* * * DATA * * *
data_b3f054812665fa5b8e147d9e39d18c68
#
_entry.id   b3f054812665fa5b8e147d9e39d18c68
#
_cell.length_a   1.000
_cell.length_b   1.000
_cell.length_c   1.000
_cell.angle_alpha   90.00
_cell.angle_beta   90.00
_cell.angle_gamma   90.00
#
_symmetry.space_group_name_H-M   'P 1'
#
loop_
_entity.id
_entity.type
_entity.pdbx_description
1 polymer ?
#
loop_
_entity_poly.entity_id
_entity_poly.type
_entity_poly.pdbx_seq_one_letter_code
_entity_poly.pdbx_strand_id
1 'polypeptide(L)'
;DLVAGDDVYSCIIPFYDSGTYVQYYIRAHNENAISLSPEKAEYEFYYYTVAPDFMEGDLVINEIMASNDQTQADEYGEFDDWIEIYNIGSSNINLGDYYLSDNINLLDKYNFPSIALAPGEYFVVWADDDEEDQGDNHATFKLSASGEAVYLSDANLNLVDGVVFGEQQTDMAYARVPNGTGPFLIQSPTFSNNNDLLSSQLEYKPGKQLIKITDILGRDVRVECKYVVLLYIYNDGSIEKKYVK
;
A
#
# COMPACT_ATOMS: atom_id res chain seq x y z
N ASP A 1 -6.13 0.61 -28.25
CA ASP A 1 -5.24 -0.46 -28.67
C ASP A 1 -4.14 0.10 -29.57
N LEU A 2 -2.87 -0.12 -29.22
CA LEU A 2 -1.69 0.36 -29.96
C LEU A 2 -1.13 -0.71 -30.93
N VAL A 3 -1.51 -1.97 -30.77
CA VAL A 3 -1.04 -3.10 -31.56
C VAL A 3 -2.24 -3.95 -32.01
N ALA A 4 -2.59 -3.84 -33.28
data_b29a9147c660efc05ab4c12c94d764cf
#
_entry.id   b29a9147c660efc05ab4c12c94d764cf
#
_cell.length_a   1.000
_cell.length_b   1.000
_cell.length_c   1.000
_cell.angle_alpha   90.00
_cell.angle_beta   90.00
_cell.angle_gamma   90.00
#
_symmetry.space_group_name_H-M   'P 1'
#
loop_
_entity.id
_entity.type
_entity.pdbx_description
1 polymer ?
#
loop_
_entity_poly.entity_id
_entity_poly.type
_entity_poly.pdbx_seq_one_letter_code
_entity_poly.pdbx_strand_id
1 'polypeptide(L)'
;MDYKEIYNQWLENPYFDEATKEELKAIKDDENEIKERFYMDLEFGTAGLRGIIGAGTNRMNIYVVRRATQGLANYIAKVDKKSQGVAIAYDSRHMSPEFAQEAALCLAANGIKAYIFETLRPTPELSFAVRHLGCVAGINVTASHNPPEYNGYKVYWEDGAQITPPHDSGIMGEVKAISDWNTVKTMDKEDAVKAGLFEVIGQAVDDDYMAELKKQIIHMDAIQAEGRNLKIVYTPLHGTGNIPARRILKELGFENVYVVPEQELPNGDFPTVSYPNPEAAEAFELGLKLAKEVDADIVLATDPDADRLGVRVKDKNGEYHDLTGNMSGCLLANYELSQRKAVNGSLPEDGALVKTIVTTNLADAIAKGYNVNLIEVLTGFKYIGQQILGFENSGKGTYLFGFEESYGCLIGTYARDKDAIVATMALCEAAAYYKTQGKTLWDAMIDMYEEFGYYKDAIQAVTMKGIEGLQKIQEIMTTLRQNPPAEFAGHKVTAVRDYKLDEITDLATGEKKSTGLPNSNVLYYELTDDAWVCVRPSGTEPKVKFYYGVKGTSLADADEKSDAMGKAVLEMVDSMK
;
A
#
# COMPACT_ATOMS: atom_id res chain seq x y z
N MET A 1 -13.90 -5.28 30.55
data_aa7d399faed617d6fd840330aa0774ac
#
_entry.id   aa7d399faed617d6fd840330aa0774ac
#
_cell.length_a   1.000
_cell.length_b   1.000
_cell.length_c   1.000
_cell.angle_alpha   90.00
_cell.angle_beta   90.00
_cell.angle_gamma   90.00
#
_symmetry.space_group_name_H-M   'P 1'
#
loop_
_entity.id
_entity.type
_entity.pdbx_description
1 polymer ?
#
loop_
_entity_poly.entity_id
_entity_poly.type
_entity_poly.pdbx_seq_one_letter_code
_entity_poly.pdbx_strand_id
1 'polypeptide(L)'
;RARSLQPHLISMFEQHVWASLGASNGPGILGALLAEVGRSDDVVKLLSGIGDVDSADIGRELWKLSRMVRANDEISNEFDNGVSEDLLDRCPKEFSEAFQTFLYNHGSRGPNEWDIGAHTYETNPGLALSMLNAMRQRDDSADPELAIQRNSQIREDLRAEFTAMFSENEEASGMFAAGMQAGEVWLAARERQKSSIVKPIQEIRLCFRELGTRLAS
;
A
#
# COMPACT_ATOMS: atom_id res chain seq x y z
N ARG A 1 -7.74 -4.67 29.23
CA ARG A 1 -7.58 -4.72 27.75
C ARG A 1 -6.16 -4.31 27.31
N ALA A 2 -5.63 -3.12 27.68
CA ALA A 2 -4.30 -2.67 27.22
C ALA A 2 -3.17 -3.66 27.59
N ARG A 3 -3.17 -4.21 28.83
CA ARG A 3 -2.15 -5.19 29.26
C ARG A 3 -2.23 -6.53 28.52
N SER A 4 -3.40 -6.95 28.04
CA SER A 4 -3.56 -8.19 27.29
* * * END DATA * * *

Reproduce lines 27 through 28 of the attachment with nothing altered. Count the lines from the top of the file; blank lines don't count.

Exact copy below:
;
A